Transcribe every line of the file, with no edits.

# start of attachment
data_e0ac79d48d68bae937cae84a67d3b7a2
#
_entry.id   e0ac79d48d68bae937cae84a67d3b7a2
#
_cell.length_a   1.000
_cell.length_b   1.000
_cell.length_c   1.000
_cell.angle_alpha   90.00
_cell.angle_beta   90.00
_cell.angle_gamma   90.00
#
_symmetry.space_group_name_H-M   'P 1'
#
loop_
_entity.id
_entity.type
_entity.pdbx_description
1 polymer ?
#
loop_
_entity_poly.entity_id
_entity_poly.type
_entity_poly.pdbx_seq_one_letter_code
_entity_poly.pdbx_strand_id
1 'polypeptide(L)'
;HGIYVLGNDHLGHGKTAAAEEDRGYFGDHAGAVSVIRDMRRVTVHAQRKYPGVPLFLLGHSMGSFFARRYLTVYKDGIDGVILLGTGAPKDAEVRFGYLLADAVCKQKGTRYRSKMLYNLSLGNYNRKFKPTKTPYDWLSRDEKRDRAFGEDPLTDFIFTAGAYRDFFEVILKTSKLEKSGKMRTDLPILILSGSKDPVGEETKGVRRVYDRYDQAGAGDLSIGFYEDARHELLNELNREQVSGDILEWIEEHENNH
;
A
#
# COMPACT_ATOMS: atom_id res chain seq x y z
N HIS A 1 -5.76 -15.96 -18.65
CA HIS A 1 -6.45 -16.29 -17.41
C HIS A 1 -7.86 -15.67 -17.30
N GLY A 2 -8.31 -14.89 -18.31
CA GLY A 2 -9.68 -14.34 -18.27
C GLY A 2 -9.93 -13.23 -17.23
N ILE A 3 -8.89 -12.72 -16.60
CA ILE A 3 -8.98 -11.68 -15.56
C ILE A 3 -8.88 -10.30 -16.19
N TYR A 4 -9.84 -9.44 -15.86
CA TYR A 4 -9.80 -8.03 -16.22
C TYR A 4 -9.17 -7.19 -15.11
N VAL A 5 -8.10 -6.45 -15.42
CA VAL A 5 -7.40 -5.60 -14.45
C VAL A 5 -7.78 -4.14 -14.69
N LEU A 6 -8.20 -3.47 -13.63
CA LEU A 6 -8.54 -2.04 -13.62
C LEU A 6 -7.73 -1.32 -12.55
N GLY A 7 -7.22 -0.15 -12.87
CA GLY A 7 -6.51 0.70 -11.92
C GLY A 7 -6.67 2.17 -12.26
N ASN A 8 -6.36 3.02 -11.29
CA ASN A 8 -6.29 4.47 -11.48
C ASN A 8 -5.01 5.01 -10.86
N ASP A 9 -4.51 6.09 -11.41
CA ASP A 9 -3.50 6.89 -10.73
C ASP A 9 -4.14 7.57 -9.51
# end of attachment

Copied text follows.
data_e0ac79d48d68bae937cae84a67d3b7a2
#
_entry.id   e0ac79d48d68bae937cae84a67d3b7a2
#
_cell.length_a   1.000
_cell.length_b   1.000
_cell.length_c   1.000
_cell.angle_alpha   90.00
_cell.angle_beta   90.00
_cell.angle_gamma   90.00
#
_symmetry.space_group_name_H-M   'P 1'
#
loop_
_entity.id
_entity.type
_entity.pdbx_description
1 polymer ?
#
loop_
_entity_poly.entity_id
_entity_poly.type
_entity_poly.pdbx_seq_one_letter_code
_entity_poly.pdbx_strand_id
1 'polypeptide(L)'
;HGIYVLGNDHLGHGKTAAAEEDRGYFGDHAGAVSVIRDMRRVTVHAQRKYPGVPLFLLGHSMGSFFARRYLTVYKDGIDGVILLGTGAPKDAEVRFGYLLADAVCKQKGTRYRSKMLYNLSLGNYNRKFKPTKTPYDWLSRDEKRDRAFGEDPLTDFIFTAGAYRDFFEVILKTSKLEKSGKMRTDLPILILSGSKDPVGEETKGVRRVYDRYDQAGAGDLSIGFYEDARHELLNELNREQVSGDILEWIEEHENNH
;
A
#
# COMPACT_ATOMS: atom_id res chain seq x y z
N HIS A 1 -5.76 -15.96 -18.65
CA HIS A 1 -6.45 -16.29 -17.41
C HIS A 1 -7.86 -15.67 -17.30
N GLY A 2 -8.31 -14.89 -18.31
CA GLY A 2 -9.68 -14.34 -18.27
C GLY A 2 -9.93 -13.23 -17.23
N ILE A 3 -8.89 -12.72 -16.60
CA ILE A 3 -8.98 -11.68 -15.56
C ILE A 3 -8.88 -10.30 -16.19
N TYR A 4 -9.84 -9.44 -15.86
CA TYR A 4 -9.80 -8.03 -16.22
C TYR A 4 -9.17 -7.19 -15.11
N VAL A 5 -8.10 -6.45 -15.42
CA VAL A 5 -7.40 -5.60 -14.45
C VAL A 5 -7.78 -4.14 -14.69
N LEU A 6 -8.20 -3.47 -13.63
CA LEU A 6 -8.54 -2.04 -13.62
C LEU A 6 -7.73 -1.32 -12.55
N GLY A 7 -7.22 -0.15 -12.87
CA GLY A 7 -6.51 0.70 -11.92
C GLY A 7 -6.67 2.17 -12.26
N ASN A 8 -6.36 3.02 -11.29
CA ASN A 8 -6.29 4.47 -11.48
C ASN A 8 -5.01 5.01 -10.86
N ASP A 9 -4.51 6.09 -11.41
CA ASP A 9 -3.50 6.89 -10.73
C ASP A 9 -4.14 7.57 -9.51